Illinois child custody attorney, Illinois family law attorneyIf you are a parent considering filing for divorce, you are probably concerned about how your divorce will affect your children. Divorce affects every member of the family and in many cases, individuals outside the family like the couple's parents and siblings. Regardless of their age, children are affected by their parents' divorces.

Certain factors can color how a child is affected by his or her parents' divorce, such as the child's age and gender. Children of both genders can become anxious and dependent following a divorce, but there are specific ways that each gender tends to work through these emotions. A child's gender can also play a role in how the divorce continues to affect him or her years later, even into adulthood. As a parent, it is important that you minimize the effects your divorce has on your child by remaining emotionally available to him or her and working with your former spouse to co-parent your child effectively, regardless of your child's gender.

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Illinois divorce attorney, Ilinois child support lawyerThe recent revisions to the Illinois Marriage and Dissolution of Marriage Act clarified the rules regarding parents' obligations to help their children with college expenses. Specifically, they give the court the right to order that divorced parents contribute to their children's college expenses if the child or one of the parents petition for such an order before the child's 23rd birthday. The amount of money a parent can be required to contribute is limited to the cost of attending the University of Illinois at Urbana-Champaign and the parent may not be required to continue to contribute past the student's 25th birthday.

Parents are also permitted to dispute orders for financial contributions to college costs. The language in the law states that parents may be required to contribute “except for good cause shown.” There are multiple reasons why a parent might feel he or she has good cause to not be required to contribute to his or her child's college bill, one of which is the sense that the money would not be put to good use.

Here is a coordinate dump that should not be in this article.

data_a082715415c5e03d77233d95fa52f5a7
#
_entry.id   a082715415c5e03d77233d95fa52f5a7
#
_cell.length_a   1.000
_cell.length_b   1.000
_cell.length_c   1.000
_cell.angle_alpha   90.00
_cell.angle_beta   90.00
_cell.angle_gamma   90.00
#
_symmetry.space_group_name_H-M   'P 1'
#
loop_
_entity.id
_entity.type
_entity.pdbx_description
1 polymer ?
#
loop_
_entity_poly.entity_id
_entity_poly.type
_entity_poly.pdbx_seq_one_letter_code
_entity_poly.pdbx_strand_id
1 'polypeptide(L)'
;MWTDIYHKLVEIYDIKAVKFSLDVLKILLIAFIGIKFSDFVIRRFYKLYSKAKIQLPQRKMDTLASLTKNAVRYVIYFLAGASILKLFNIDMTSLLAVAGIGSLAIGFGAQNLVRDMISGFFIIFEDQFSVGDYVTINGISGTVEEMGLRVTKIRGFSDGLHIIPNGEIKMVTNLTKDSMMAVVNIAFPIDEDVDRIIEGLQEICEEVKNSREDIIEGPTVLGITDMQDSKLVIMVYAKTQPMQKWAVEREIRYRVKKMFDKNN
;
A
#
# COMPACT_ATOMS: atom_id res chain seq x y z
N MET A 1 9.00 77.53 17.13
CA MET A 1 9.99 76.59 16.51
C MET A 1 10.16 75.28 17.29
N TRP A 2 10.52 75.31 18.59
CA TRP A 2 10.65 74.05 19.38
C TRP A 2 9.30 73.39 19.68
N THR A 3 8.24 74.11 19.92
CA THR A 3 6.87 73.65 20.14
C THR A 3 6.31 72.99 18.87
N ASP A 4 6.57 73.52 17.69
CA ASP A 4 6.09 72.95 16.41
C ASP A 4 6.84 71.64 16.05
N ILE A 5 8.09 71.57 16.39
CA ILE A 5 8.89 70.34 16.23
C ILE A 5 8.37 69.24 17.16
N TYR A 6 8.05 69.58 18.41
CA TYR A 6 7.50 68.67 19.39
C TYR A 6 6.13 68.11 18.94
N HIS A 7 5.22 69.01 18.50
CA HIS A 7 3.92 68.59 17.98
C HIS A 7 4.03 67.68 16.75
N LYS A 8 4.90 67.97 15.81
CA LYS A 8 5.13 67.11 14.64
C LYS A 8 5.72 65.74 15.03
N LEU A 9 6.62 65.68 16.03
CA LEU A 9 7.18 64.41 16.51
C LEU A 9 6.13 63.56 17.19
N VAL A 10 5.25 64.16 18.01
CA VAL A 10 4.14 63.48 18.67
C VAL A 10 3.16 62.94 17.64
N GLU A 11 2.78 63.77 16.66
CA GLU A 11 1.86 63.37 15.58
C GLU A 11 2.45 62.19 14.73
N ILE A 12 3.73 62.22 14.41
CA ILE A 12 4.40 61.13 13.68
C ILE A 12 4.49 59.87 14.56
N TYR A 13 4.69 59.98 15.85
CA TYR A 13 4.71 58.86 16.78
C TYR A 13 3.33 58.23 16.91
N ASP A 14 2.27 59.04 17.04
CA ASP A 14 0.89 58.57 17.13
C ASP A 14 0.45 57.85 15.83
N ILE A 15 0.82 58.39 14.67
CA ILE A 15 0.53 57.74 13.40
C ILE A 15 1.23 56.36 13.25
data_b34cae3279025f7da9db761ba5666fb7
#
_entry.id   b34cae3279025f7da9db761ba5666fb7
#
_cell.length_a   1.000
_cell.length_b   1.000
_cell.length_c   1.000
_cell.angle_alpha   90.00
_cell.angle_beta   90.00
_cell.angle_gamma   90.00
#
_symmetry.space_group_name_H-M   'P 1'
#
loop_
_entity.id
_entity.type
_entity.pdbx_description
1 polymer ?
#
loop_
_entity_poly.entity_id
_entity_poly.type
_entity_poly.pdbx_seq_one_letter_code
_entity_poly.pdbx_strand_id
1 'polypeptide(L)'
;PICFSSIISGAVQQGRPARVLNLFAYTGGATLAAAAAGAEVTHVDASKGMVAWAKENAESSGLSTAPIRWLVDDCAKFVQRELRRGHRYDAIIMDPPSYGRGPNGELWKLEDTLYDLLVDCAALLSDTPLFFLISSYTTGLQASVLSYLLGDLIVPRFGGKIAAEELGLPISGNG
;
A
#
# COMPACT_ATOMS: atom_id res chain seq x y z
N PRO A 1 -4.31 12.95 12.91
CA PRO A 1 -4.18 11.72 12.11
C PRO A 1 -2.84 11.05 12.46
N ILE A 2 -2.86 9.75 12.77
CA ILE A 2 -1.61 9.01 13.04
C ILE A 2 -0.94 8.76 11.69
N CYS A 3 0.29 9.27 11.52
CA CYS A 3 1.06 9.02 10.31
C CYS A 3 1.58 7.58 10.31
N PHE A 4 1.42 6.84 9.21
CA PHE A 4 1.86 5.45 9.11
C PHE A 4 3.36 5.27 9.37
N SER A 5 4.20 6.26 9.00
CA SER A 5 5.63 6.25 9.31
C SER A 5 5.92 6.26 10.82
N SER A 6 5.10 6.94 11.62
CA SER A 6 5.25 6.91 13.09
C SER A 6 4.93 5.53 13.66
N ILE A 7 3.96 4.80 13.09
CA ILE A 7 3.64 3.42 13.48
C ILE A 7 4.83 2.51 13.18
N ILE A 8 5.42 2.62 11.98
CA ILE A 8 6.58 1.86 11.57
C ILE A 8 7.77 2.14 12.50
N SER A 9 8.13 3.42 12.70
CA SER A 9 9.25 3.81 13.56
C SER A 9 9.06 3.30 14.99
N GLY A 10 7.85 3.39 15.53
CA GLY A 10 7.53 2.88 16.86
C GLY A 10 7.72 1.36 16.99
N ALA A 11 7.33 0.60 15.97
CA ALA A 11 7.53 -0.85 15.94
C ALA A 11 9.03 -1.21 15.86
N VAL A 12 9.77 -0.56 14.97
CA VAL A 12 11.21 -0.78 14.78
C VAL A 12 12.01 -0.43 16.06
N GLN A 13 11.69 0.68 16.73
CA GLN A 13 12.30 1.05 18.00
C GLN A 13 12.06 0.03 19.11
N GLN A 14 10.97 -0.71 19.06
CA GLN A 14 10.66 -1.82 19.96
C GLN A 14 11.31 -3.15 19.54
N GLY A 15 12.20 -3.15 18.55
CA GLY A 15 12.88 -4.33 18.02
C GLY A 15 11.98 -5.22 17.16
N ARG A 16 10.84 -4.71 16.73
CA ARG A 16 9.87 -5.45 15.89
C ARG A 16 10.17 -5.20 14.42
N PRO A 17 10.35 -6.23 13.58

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Illinois divorce attorney, Illinois family law attorneyGetting divorced can be expensive. Between the meetings with your attorney, the time spent out of work to attend court hearings, and the added expenses of reaching a fair settlement, such as hiring a child custody evaluator or a real estate appraiser, your divorce can quickly become a money pit. For some couples, there is no way to get around these expenses. But for others, there are a few viable ways to reduce the expenses of ending a marriage.

Talk to your lawyer about ways you can save money on your divorce. A good lawyer wants to save his or her clients money and will work with you to find ways to make this possible.

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Illinois marriage laws, Illinois divorce attorneyDepending on your cultural background, arranged marriage as a concept might be wildly foreign, an outdated idea that perhaps held some prominence with your parents' or grandparents' generation but is not relevant to you, or a completely normal, even expected, part of life. Globally, 53.25 percent of marriages are arranged, according to a 2016 statistics. In 2012, the global divorce rate for arranged marriages was six percent, a much lower figure than the divorce percentage for couples in non-arranged marriages.

Does this mean your marriage is doomed because it was not arranged or conversely, that it is destined to last because it was arranged? Absolutely not. But what the statistics show is that despite certain stereotypes and assumptions, arranged marriages do exist and flourish throughout the world today.

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Illinois child custody lawyer, Illinois family law attorneyWhen a couple with a child divorces, the court must determine the best possible parenting time arrangement for their child by examining various factors at play in the parents' lives. These factors include each parent's income and asset level, the individuals living in each parent's household, and any issues present that could impact the child's health or safety. Drug or excessive alcohol use by a parent is one of these factors.

In contentious divorces, one parent might accuse the other of struggling with drug or alcohol addiction. The court must address this to determine whether it is true, which usually means that the parent accused of having an addiction must undergo a drug test. It is up to the judge to determine whether a divorcing party must take a drug test. Sometimes, the judge does this following a request by one spouse and in other cases, the judge decides this without input from either divorcing party.

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